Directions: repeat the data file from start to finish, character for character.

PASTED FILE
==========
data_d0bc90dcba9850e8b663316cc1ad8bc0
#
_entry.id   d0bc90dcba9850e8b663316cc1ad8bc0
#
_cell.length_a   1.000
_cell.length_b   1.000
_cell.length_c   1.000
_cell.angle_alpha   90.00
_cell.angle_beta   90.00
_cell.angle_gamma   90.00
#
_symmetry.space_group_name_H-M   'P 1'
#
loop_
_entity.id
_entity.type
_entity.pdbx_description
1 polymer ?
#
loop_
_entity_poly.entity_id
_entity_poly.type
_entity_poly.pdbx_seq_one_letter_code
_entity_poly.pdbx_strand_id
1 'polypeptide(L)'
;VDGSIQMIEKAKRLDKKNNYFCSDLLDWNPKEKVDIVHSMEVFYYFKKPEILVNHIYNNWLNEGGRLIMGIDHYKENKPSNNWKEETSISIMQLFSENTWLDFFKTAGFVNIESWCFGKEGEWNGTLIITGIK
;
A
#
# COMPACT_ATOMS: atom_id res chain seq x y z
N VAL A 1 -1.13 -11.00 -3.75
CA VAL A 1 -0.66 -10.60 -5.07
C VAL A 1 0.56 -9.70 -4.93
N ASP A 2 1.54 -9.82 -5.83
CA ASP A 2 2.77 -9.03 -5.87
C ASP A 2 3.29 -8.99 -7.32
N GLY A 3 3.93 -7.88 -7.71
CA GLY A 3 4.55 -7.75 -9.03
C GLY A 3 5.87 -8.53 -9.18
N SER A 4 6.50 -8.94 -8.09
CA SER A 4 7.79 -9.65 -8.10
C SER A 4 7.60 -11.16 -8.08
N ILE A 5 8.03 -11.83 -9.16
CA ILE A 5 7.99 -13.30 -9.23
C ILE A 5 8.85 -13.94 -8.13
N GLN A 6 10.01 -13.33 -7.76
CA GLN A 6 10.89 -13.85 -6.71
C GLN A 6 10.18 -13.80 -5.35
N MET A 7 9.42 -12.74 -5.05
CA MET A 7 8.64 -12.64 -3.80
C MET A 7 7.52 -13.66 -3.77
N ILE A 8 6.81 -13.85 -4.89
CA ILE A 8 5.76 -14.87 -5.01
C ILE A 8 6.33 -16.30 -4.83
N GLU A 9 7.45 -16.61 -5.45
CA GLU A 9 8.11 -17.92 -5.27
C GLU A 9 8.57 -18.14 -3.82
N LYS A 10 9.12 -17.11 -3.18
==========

data_d0bc90dcba9850e8b663316cc1ad8bc0
#
_entry.id   d0bc90dcba9850e8b663316cc1ad8bc0
#
_cell.length_a   1.000
_cell.length_b   1.000
_cell.length_c   1.000
_cell.angle_alpha   90.00
_cell.angle_beta   90.00
_cell.angle_gamma   90.00
#
_symmetry.space_group_name_H-M   'P 1'
#
loop_
_entity.id
_entity.type
_entity.pdbx_description
1 polymer ?
#
loop_
_entity_poly.entity_id
_entity_poly.type
_entity_poly.pdbx_seq_one_letter_code
_entity_poly.pdbx_strand_id
1 'polypeptide(L)'
;VDGSIQMIEKAKRLDKKNNYFCSDLLDWNPKEKVDIVHSMEVFYYFKKPEILVNHIYNNWLNEGGRLIMGIDHYKENKPSNNWKEETSISIMQLFSENTWLDFFKTAGFVNIESWCFGKEGEWNGTLIITGIK
;
A
#
# COMPACT_ATOMS: atom_id res chain seq x y z
N VAL A 1 -1.13 -11.00 -3.75
CA VAL A 1 -0.66 -10.60 -5.07
C VAL A 1 0.56 -9.70 -4.93
N ASP A 2 1.54 -9.82 -5.83
CA ASP A 2 2.77 -9.03 -5.87
C ASP A 2 3.29 -8.99 -7.32
N GLY A 3 3.93 -7.88 -7.71
CA GLY A 3 4.55 -7.75 -9.03
C GLY A 3 5.87 -8.53 -9.18
N SER A 4 6.50 -8.94 -8.09
CA SER A 4 7.79 -9.65 -8.10
C SER A 4 7.60 -11.16 -8.08
N ILE A 5 8.03 -11.83 -9.16
CA ILE A 5 7.99 -13.30 -9.23
C ILE A 5 8.85 -13.94 -8.13
N GLN A 6 10.01 -13.33 -7.76
CA GLN A 6 10.89 -13.85 -6.71
C GLN A 6 10.18 -13.80 -5.35
N MET A 7 9.42 -12.74 -5.05
CA MET A 7 8.64 -12.64 -3.80
C MET A 7 7.52 -13.66 -3.77
N ILE A 8 6.81 -13.85 -4.89
CA ILE A 8 5.76 -14.87 -5.01
C ILE A 8 6.33 -16.30 -4.83
N GLU A 9 7.45 -16.61 -5.45
CA GLU A 9 8.11 -17.92 -5.27
C GLU A 9 8.57 -18.14 -3.82
N LYS A 10 9.12 -17.11 -3.18